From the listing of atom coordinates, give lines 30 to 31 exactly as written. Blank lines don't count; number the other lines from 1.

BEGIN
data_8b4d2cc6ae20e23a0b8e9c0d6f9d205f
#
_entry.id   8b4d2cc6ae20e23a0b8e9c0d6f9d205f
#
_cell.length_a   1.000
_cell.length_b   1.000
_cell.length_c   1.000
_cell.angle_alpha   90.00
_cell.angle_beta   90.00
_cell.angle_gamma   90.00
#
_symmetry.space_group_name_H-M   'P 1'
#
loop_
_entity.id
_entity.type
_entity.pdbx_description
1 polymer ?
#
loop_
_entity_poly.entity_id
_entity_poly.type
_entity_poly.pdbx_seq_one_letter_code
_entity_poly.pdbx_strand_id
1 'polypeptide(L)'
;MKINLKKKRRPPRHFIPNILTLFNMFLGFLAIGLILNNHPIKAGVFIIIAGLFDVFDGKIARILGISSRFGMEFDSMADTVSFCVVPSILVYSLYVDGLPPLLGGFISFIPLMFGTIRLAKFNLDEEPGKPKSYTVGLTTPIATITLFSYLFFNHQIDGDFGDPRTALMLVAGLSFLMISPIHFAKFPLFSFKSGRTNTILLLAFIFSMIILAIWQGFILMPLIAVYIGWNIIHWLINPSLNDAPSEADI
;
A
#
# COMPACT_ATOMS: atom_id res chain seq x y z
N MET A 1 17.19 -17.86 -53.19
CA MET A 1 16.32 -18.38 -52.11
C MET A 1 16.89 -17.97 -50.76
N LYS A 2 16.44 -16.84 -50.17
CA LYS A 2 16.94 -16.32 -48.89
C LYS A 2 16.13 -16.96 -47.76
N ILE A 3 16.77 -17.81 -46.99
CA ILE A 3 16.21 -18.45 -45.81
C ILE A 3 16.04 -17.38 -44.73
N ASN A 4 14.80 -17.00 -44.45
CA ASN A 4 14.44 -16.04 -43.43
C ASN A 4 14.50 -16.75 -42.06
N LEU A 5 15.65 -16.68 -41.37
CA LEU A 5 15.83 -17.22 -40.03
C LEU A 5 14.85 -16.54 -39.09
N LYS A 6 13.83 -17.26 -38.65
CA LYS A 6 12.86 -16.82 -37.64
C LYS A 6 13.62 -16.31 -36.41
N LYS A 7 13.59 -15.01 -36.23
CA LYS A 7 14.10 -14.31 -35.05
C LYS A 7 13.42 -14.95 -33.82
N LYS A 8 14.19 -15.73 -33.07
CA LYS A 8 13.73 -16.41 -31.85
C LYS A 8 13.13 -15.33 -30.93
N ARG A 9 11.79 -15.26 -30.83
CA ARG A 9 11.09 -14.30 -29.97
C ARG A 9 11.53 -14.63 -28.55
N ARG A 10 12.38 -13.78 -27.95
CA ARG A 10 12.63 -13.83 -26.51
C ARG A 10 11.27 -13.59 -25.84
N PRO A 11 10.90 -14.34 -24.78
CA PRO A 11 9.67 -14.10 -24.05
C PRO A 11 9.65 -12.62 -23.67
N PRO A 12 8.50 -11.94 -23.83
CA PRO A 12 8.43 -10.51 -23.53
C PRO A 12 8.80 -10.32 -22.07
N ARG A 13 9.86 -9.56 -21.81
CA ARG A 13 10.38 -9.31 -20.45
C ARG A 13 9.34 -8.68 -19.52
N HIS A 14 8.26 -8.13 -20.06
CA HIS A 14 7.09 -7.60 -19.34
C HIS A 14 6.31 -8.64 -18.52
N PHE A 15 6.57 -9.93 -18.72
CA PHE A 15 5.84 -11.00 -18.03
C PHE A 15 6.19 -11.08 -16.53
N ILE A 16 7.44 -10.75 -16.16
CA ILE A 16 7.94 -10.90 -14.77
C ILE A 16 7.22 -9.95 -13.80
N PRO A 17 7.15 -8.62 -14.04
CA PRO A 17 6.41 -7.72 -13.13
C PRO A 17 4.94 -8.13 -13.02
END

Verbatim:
# COMPACT_ATOMS: atom_id res chain seq x y z
N MET A 1 17.19 -17.86 -53.19